PEI

Provincial home care program suspended for some because of COVID-19

Health PEI has suspended its home care service for some people as it moves toward providing only essential services because of COVID-19.

The province has not specified how many patients are affected

Health PEI's chief of nursing Marion Dowling said home care staff have been asked to suspend visits 'that could be safely deferred for clients.' (Richard Lyons/Shutterstock)

Health PEI has suspended its home care service for some people as it moves toward providing only essential services because of COVID-19.

Home care provides services for those still living at home but in need of medical care or support that patients can't provide for themselves.

During a briefing Wednesday, Health PEI's chief of nursing Marion Dowling said home care staff have been asked to suspend visits "that could be safely deferred for clients."

She said staff are offering services over the phone where possible. Dowling could not specify how many clients are affected.

No 'respite'

Wendy Chappell's 88-year-old mother has Alzheimer's disease and has been living with Chappell in her Valleyfield, P.E.I., home for the last two and a half years.

In that time, Chappell's mom has had home care workers visit the house twice a week to help bathe her, assist with her physiotherapy exercises and other medical needs.

Wendy Chappell, left, with her mother Kaye and brother Jamie. Chappell says her mom will miss her home care visits. (Wendy Chappell/Facebook)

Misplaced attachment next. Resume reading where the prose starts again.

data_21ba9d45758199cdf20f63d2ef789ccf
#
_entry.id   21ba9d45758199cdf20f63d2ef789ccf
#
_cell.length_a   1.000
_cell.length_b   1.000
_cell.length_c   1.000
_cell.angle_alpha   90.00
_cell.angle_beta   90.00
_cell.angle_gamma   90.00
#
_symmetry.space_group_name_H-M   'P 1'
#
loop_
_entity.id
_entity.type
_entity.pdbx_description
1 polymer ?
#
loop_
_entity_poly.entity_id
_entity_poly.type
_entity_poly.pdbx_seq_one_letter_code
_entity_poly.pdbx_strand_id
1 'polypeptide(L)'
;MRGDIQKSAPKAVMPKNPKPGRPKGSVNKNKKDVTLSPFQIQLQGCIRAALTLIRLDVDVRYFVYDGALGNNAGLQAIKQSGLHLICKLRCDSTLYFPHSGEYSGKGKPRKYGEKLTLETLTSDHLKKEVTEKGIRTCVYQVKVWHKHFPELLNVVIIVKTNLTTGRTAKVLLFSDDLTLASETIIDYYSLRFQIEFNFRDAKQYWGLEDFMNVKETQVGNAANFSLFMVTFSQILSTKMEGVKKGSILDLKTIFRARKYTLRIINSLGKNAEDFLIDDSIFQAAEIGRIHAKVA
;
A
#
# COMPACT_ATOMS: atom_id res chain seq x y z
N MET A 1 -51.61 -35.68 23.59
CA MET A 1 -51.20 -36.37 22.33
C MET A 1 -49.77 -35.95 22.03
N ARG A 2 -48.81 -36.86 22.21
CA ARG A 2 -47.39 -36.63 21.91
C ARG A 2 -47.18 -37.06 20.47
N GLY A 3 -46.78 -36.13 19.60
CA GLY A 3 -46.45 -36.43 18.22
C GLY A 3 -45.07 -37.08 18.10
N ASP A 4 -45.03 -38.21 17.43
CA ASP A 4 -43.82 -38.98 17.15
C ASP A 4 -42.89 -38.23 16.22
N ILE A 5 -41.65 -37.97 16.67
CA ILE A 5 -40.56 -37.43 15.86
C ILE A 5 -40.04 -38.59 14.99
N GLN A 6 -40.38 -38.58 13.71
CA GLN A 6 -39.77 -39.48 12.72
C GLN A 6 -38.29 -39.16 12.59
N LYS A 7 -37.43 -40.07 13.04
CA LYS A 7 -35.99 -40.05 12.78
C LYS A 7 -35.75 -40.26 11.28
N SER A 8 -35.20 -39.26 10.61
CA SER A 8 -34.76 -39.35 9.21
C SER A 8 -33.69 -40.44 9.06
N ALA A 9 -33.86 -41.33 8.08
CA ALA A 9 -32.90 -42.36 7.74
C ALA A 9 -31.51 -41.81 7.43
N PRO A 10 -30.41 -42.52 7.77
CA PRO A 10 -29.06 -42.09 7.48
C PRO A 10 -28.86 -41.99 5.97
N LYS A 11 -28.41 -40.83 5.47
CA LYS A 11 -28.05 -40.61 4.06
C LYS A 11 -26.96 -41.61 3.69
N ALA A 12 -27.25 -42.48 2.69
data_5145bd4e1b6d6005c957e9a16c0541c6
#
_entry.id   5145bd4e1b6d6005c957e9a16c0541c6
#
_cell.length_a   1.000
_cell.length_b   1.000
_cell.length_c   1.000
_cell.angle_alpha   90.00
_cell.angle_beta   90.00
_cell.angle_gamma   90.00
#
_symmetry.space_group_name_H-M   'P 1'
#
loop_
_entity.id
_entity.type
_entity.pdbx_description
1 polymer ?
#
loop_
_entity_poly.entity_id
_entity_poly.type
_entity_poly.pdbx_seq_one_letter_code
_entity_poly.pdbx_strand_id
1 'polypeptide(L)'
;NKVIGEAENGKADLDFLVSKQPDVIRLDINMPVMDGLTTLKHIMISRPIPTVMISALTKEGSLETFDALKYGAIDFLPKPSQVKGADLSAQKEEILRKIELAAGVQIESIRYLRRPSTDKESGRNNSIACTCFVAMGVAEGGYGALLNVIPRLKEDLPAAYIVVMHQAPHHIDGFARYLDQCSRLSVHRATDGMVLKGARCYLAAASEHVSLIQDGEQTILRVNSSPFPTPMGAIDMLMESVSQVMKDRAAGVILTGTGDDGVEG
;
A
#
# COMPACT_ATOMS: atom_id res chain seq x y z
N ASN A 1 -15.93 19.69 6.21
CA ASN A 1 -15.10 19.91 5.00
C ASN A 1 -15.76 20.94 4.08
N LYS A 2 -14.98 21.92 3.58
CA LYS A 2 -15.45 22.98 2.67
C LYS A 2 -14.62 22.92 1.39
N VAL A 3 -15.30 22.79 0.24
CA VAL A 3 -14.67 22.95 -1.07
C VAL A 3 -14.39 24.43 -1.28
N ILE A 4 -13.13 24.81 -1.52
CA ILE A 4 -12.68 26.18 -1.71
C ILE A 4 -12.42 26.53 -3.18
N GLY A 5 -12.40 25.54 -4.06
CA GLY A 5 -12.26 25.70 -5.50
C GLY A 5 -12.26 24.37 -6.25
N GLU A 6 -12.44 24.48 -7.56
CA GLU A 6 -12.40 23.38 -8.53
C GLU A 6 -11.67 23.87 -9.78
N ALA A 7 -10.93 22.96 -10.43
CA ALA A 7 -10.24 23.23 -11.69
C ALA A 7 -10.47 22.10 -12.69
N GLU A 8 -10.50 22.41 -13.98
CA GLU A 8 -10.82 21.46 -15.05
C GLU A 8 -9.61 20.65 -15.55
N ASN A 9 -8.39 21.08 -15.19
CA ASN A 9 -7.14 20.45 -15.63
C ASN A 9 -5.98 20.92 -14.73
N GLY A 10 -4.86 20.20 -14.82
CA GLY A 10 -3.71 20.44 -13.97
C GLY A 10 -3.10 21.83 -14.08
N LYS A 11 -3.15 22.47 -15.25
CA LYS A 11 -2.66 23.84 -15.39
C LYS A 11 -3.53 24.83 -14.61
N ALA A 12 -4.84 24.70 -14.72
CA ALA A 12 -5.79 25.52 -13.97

But as of a few days ago, Chappell's visits were suspended for the foreseeable future because of COVID-19. 

Chappell was told her mom would eventually be put back on the list for home care. In the meantime, Chappell and her husband have taken over the full-time care of her mother.

"I'm able to provide her with her showers," Chappell said. "It's not my most comfortable thing to do, but it's also not the end of the world in terms of the bigger scheme.

"It also means that we go without any kind of respite. She goes without any kind of respite."

'Stresses are going to just multiply'

Still, Chappell considers her family lucky given their circumstances.

"I think about all those people in nursing care that are in lockdown and have no visitors," Chappell said.

"It also means that for folks who are looking after loved ones in the community at home who don't have the resources, that the stresses are going to just multiply."

More from CBC P.E.I.

Comments

To encourage thoughtful and respectful conversations, first and last names will appear with each submission to CBC/Radio-Canada's online communities (except in children and youth-oriented communities). Pseudonyms will no longer be permitted.

By submitting a comment, you accept that CBC has the right to reproduce and publish that comment in whole or in part, in any manner CBC chooses. Please note that CBC does not endorse the opinions expressed in comments. Comments on this story are moderated according to our Submission Guidelines. Comments are welcome while open. We reserve the right to close comments at any time.